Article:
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It’s Bigger Than Vegas… And It’s Time To Bet On A Comeback

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It's the "Las Vegas of Asia." Sitting at the mouth of the Pearl River Delta - about an hour's ferry ride from Hong Kong on the south end of mainland China, the former Portuguese colony of Macau is the only place in China where gambling is legal.

And in the past decade, it has developed into one of the world's biggest gambling destinations.

In 2013, gaming revenue in Macau hit $45 billion - nearly seven times larger than Las Vegas.

Many of the large casino players, like Wynn Resorts, Limited ( WYNN ) and Las Vegas Sands Corp. ( LVS ), were among the first companies to secure a gambling license in Macau, opening their first casinos there in 2006.

The timing couldn't have been better as gaming revenues soared.

And you can see, shares of those stocks climbed right along with those revenues:

The Wild West Of The 21st Century

There was just one problem… Prior to 2014, it wasn't only gambling that took place in Macau…

As signs began to creep up in 2014 that China's economy was not growing as fast as it once was, and the government enacted tighter regulations and cracked down on corruption in Macau, which was rampant.

At the time, Macau was a 21st-century version of the Wild West.

With lax rules and regulations and an embarrassing amount of cash being tossed around, Macau became a massive pipeline for moving money out of China in order to beat the government's strict currency controls.

To sidestep the strict currency laws, many would simply go to a store, buy an expensive piece of merchandise using a bank card and then immediately sell the item back to the retailer minus a commission. The retailer would then give you cash. All the while, you haven't even touched or moved the piece of merchandise.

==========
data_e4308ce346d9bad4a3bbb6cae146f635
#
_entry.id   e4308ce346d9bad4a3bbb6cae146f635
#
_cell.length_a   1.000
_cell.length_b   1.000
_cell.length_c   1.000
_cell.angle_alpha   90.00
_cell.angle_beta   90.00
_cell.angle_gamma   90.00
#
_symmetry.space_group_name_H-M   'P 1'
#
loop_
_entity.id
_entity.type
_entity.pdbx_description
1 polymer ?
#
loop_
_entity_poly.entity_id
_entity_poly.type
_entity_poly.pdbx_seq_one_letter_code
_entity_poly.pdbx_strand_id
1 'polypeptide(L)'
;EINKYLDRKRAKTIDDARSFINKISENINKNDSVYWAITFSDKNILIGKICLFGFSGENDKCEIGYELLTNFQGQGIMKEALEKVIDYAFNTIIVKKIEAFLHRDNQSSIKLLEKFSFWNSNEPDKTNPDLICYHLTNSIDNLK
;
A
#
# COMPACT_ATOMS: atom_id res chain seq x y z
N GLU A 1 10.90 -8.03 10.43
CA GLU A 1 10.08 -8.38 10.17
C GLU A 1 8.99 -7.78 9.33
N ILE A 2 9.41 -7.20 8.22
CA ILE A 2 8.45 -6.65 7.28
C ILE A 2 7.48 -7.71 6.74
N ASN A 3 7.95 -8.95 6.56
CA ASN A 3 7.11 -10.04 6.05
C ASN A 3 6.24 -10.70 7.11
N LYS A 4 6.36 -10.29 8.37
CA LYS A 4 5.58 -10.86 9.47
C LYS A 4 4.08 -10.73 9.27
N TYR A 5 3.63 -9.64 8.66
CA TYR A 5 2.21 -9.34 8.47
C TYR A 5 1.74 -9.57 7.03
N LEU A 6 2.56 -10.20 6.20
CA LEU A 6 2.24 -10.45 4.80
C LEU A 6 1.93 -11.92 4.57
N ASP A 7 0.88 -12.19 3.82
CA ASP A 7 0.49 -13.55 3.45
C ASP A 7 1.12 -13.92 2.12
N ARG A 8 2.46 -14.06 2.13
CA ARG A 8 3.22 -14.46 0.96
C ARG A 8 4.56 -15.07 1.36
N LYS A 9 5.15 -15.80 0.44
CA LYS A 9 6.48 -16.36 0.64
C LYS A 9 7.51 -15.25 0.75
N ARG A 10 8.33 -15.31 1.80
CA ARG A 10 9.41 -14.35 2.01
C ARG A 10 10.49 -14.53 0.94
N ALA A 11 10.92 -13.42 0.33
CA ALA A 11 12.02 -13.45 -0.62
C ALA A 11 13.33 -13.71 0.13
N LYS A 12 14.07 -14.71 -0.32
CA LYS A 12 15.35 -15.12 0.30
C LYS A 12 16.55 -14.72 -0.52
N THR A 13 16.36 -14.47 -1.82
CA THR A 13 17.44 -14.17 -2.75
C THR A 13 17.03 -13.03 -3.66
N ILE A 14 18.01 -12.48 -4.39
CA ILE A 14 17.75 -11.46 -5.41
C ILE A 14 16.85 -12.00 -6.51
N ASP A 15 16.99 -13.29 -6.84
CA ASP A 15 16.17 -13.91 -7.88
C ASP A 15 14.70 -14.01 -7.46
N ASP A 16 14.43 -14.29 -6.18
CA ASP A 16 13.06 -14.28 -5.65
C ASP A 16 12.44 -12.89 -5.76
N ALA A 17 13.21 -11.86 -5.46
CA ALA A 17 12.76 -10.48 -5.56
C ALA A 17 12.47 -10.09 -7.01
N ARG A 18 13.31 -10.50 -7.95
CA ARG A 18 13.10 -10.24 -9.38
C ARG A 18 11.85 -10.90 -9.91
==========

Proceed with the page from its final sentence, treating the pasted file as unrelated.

This was what was happening all over the place in Macau.

And on the gambling side of things, there was an informal and unregulated financial system known as junkets.

Junket operators - who typically had ties to organized crime - would lure clientele to Macau, lend them money to bet with and later handle the often messy business of debt collection. At one point, junkets accounted for nearly two-thirds, or roughly $30 billion, of Macau's casino revenue.

After Cracking Down, Things Are Finally Starting To Look Up

Once China began cracking down, this stemmed the flow of high-rollers into Macau. It also didn't help that China's economic growth as a whole was slowing down. As a result, gaming revenue quickly began to drop… along with shares of casino stocks.

However, it seems Macau has found its bottom. After 26 consecutive months of year-over-year declines, August saw a 1.1% increase in monthly gross revenue. Then last month, it ticked up 7.4% compared with September 2015.

This doesn't mean we will see a return to the heydays of pre-2014, but it's already done wonders for casino stocks. In fact, since the beginning of the year, casino stocks have easily outpaced the broader market.

How You Can Profit From The Comeback

Now, investors who are looking to capitalize on this uptick could certainly buy Macau-focused casino stocks like Las Vegas Sands or Wynn Resorts. They're likely to do well in the long-run, especially if gaming revenues in Macau continue to pick up. But personally, I think these plays are a little bit on the risky side - they're simply too volatile and unpredictable for my taste.

Instead, I recently recommended another casino stock to readers of my premium investing service, Maximum Profit . This pick has the same big-play upside of the other casino stocks most closely associated with Macau, but with less of the downside risk.

My readers and I found this stock by using a simple two-digit numerical code - one that's led us to gains like 82% in 48 days… 118% in 86 days… 266% in 12 months, and more. If you'd like to learn more about this mysterious code and how to put it to work for you, simply follow this link .

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The views and opinions expressed herein are the views and opinions of the author and do not necessarily reflect those of Nasdaq, Inc.


The views and opinions expressed herein are the views and opinions of the author and do not necessarily reflect those of Nasdaq, Inc.

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